Landing at LaGuardia airport (having flown to the city in their private plane, The Caroline,) Jackie and entourage would be driven to Manhattan in a Lincoln Town Car (the Secret Service had an "agreement" with the Ford Motor Company).
Hill recalls his first trip:
"I had never been to the Carlyle before, and as I realized we were getting close, I noticed this beautiful structure that seemed to rise up from the city, overlooking Central Park, unobstructed by any other tall buildings. . . . As we pulled up to the stunning hotel that rose forty stories high, I thought back to my youth in North Dakota wheat country where the highest structures were grain elevators standing for or five stories tall, and I thought, That sure would hold a lot of wheat."
The general manager of the Carlye, Mr. Samuel Lewis, would escort Jackie and company up to the 34th floor, where Secret Service agents from the New York Field Office awaited.
The apartment- with its stunning views and two terraces- occupied two floors, the 34th and 35th. According to Clint Hill, it included, on the lower floor, a living room, dining room, kitchen and study, and, on the upper floor, two bedrooms, two bathrooms and a glassed-in solarium. While this layout sounds modest, the "magnitude and majesty of this apartment," as Hill recalled, "was almost overwhelming."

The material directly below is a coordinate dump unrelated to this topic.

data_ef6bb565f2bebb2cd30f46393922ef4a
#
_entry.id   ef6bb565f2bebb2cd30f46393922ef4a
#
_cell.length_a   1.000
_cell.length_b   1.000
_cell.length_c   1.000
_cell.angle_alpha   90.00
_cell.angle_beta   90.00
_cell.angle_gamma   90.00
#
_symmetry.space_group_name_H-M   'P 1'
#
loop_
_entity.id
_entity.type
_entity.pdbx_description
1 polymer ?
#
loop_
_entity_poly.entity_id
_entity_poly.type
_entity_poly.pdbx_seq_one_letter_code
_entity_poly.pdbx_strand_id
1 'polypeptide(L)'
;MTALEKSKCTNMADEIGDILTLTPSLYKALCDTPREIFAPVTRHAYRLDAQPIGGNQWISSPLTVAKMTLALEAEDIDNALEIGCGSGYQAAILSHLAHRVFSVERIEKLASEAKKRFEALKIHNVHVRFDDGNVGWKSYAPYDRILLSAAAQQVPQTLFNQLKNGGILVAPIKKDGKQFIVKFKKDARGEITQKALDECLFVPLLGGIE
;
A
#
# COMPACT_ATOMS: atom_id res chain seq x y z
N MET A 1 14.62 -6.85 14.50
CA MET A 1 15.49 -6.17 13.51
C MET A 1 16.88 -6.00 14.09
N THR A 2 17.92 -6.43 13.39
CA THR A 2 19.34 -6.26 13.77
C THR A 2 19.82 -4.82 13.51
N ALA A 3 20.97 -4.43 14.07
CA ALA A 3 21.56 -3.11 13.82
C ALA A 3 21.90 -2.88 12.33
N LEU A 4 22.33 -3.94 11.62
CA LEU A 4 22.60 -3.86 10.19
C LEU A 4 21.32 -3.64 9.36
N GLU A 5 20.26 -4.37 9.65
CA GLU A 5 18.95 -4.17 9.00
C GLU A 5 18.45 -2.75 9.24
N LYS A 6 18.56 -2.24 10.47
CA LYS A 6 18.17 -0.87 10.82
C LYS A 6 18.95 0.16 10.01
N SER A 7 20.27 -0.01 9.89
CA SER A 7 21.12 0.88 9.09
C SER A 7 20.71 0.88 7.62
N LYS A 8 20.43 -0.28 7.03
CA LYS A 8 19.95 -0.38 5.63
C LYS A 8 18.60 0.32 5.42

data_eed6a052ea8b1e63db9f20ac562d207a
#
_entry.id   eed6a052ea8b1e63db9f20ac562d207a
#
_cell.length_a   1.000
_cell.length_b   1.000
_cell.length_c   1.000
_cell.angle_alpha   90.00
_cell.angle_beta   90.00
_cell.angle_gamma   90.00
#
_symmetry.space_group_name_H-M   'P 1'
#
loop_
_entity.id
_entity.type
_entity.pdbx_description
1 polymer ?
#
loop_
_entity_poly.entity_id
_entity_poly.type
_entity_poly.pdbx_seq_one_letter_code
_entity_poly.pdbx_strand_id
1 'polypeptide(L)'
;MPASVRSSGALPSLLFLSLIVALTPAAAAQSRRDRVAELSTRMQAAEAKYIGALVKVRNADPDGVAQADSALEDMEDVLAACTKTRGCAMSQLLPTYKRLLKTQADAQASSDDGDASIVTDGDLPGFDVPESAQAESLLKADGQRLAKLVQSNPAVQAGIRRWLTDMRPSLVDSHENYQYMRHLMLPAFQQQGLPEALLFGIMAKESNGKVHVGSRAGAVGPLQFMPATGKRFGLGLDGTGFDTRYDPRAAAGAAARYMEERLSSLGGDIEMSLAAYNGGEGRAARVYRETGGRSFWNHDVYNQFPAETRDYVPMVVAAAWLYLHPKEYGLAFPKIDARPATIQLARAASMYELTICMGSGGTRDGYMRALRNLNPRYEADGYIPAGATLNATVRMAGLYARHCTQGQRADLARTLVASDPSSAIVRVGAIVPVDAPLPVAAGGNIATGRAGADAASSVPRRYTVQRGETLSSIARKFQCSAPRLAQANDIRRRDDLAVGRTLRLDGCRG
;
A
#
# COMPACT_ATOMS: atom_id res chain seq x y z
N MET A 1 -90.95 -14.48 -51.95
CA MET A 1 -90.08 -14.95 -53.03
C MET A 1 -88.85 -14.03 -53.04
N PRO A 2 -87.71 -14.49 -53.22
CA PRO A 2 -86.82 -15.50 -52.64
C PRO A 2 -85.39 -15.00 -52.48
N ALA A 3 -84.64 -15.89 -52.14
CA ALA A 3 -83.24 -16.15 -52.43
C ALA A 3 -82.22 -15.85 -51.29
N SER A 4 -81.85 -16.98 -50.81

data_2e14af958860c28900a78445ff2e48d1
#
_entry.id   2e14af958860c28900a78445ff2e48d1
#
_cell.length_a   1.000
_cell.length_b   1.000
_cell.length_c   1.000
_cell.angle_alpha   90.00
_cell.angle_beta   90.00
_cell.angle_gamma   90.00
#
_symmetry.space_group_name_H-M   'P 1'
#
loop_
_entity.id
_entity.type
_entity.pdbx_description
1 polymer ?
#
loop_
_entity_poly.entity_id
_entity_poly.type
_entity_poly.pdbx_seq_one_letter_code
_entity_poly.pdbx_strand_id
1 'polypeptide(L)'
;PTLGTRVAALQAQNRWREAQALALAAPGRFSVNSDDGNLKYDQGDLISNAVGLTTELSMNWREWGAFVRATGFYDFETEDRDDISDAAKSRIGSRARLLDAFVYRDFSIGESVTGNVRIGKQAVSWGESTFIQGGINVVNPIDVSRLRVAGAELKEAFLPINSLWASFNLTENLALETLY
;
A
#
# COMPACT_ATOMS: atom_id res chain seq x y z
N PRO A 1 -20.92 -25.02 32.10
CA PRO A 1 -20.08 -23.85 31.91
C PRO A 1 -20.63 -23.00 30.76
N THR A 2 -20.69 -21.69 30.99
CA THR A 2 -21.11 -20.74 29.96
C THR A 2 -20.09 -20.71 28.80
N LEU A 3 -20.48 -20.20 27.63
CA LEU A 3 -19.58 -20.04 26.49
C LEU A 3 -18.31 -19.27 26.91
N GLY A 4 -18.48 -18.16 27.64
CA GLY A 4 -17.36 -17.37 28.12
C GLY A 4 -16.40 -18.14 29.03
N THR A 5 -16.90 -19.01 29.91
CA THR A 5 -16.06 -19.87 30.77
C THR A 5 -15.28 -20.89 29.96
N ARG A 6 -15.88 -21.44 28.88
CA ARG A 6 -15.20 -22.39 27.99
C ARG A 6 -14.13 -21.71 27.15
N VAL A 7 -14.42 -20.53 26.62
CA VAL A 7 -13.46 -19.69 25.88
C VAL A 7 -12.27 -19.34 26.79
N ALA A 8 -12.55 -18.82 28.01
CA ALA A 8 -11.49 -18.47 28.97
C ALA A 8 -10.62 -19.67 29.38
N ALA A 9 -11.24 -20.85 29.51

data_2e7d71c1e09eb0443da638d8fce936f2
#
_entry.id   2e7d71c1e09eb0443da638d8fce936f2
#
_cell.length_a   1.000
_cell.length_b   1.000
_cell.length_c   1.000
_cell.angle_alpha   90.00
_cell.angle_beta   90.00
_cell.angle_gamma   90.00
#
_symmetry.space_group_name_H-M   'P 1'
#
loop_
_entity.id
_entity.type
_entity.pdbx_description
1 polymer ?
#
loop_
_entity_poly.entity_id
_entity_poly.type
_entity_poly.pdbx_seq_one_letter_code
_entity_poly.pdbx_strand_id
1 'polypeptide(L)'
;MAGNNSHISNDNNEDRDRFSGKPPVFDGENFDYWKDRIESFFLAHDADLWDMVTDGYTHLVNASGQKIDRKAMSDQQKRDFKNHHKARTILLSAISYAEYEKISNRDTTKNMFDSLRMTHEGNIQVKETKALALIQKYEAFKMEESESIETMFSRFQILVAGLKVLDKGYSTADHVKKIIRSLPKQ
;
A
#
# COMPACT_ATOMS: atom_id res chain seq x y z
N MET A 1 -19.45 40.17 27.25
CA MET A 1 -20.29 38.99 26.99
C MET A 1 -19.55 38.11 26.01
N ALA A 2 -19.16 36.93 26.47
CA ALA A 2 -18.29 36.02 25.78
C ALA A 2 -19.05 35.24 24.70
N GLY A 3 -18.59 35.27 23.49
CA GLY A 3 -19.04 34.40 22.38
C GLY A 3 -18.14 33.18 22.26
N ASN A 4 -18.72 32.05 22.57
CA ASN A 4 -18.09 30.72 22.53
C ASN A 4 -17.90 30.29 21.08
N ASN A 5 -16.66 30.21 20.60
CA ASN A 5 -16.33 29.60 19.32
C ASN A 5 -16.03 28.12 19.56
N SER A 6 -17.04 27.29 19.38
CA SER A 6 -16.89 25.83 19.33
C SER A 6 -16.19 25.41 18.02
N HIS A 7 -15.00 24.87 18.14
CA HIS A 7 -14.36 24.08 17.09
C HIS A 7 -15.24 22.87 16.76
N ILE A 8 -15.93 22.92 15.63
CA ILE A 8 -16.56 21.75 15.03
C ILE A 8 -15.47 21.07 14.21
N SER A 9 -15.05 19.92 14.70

|A Home in the City: At the Carlyle|
And thus the Carlyle came to be known as "the New York White House."
(JFK's father traced the Carlyle's outlines on the map before him. Joseph P. Kennedy also owned a suite at the Carlyle. Other presidents had stayed there too, including Harry Truman.)
But Jackie had roots in NYC that were far deeper than JFK's.
|City Girl: Jackie Loved the Country Life|
|Janet and John Bouvier, Jackie's Parents|
If a family trip had not intervened, she would have been born, as had been planned, in Manhattan. She was baptized at the Church of St. Ignatius Loyola at 980 Park Avenue.